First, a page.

"Is there any legal basis for the proposition, expressed by some commentators, that copyright may not be assigned in respect of a geographical area or territory that is smaller than a single country?"If you can give me any leads, whether in terms of case law or statute, in any jurisdiction, I'll be delighted to receive them. Please post your thoughts below (this is preferred, since it shares the information with other blog readers) or email them to me here.
In 1709 (or was it 1710?) the Statute of Anne created the first purpose-built copyright law. This blog, founded just 300 short and unextended years later, is dedicated to all things copyright, warts and all.
Wednesday, 13 May 2009
How small an area can a copyright assignment cover?
I've been asked a question and I don't offhand know the answer so I thought I'd share it with readers of this weblog:
Labels: assignment, geographical limitation
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At least under Spanish Copyright Law there is no such limit. In fact, in Spain, where we have four official languages, many licences (especially for TV broadcasting of audiovisual works) are given on a limited territorial basis, for example, Catalonia, Galicia...
Since pre-1931 grants of representation in one jurisdiction within the UK are not effective in another jurisdiction in the UK without registration or a fresh grant (although pre 1922 grants could not distinguish between
Ireland as it then was and England) it must be possible for legal ownership of copyright within the UK to be fragmented and for the different jurisdictions to perceive differing legal owners. I am therefore of the view that UK copyright can legally be fragmented between (1) England (2)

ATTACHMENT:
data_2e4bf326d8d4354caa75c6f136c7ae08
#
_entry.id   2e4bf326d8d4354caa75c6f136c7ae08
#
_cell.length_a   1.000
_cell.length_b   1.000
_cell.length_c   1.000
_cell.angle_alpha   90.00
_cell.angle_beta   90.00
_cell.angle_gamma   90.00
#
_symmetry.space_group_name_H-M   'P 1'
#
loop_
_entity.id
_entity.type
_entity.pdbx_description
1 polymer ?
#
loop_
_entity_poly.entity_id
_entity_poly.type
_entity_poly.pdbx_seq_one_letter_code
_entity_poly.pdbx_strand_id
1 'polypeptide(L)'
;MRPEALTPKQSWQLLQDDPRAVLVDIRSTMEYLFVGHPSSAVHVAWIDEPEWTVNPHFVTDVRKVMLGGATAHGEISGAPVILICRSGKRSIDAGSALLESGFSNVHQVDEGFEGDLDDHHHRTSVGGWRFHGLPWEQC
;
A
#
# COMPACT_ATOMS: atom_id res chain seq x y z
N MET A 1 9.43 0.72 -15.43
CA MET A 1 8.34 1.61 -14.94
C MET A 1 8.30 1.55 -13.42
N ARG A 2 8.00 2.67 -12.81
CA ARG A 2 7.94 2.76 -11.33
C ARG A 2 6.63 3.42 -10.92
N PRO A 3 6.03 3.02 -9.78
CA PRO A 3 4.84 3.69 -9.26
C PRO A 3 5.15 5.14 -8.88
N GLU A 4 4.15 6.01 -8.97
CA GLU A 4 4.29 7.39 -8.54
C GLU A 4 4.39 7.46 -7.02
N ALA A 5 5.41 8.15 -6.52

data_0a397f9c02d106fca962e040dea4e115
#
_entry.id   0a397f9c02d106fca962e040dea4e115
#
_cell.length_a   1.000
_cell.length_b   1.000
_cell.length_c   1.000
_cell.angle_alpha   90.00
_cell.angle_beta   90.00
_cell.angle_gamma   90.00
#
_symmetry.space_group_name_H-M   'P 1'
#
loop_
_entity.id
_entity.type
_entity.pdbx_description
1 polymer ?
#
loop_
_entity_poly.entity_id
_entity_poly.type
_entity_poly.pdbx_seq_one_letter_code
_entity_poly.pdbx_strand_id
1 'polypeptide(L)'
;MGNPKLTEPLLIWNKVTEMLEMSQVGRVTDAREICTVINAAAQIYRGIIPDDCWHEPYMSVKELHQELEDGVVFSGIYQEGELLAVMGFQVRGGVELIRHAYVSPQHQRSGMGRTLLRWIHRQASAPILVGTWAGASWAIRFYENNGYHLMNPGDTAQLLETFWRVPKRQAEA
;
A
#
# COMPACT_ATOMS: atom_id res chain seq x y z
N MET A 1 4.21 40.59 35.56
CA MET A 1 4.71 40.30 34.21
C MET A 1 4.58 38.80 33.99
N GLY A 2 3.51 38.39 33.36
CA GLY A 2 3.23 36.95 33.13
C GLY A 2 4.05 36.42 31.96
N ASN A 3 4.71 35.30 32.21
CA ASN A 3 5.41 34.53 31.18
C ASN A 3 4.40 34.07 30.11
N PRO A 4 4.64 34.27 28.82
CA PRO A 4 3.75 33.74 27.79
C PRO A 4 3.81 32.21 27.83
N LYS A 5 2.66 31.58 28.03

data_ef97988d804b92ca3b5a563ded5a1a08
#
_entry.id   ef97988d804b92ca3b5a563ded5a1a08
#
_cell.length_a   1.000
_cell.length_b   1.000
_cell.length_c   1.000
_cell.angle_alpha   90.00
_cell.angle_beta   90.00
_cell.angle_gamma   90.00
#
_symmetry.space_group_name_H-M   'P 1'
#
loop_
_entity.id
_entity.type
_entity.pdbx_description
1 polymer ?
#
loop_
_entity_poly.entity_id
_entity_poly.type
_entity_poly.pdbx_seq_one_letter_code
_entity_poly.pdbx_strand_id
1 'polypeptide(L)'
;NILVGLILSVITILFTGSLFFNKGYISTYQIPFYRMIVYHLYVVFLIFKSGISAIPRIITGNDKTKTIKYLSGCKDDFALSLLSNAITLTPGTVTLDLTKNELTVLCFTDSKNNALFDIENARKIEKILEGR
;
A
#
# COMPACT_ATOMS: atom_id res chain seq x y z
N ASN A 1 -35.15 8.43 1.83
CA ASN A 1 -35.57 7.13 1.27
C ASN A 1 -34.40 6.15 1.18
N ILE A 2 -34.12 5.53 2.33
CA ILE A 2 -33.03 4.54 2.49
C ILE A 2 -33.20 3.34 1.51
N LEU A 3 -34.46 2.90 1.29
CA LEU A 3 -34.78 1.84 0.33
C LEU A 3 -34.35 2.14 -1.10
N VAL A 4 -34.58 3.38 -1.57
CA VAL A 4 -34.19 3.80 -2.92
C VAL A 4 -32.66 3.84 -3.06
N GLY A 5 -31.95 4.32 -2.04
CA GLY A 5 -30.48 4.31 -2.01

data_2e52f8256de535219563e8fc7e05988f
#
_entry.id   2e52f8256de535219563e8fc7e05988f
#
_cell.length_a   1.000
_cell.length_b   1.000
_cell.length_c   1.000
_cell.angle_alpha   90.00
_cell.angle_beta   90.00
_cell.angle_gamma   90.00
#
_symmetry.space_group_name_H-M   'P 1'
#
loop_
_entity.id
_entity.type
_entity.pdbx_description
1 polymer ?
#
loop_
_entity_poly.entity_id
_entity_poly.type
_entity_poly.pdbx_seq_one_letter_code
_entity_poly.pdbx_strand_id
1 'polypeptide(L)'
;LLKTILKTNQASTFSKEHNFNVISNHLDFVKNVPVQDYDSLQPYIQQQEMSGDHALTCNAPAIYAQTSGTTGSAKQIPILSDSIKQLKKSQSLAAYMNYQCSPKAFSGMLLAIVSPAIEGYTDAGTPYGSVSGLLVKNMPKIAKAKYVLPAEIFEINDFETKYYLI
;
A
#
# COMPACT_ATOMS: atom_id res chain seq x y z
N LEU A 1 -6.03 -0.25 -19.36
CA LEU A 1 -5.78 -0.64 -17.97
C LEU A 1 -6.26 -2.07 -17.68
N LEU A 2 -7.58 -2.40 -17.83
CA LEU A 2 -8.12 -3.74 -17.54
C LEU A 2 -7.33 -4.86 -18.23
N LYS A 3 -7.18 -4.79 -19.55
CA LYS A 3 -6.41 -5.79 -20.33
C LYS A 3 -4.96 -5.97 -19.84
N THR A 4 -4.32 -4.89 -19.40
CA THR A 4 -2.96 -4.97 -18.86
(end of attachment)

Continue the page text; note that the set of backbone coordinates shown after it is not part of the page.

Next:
Scotland and (3) Northern Ireland, but I am less certain about Wales, and not certain at all about the Isle of Man. I don't think that in 30 years I have ever seen an assignment of copyright that was expressly limited to the Isle of Man, or that expressly carved it out of the UK, although I have seen
thousands that were expressed to extend the The United Kingdom of Great Britain and Northern Ireland, the Channel Islands and the Isle of Man.
Since S 90(2) of the 1988 Act is not linked to the classes of rights
conferred by the 1988 Act, so that it is now possible to assign the right to do ANY (my addition) of the things that the copyright owner may do, it would seem to follow that one of the things he may do is a thing in Hull, and
another the same thing in Halifax.
With reference to the question you pose on your 1709 Blog, may I draw your attention to paragraphs 5-99 to 5-102 of that most excellent publication, Copinger and Skone James on Copyright, 15th ed.
In general, and leaving aside issues concerning free movement of goods, etc., I would have thought that the question is a matter for national laws.
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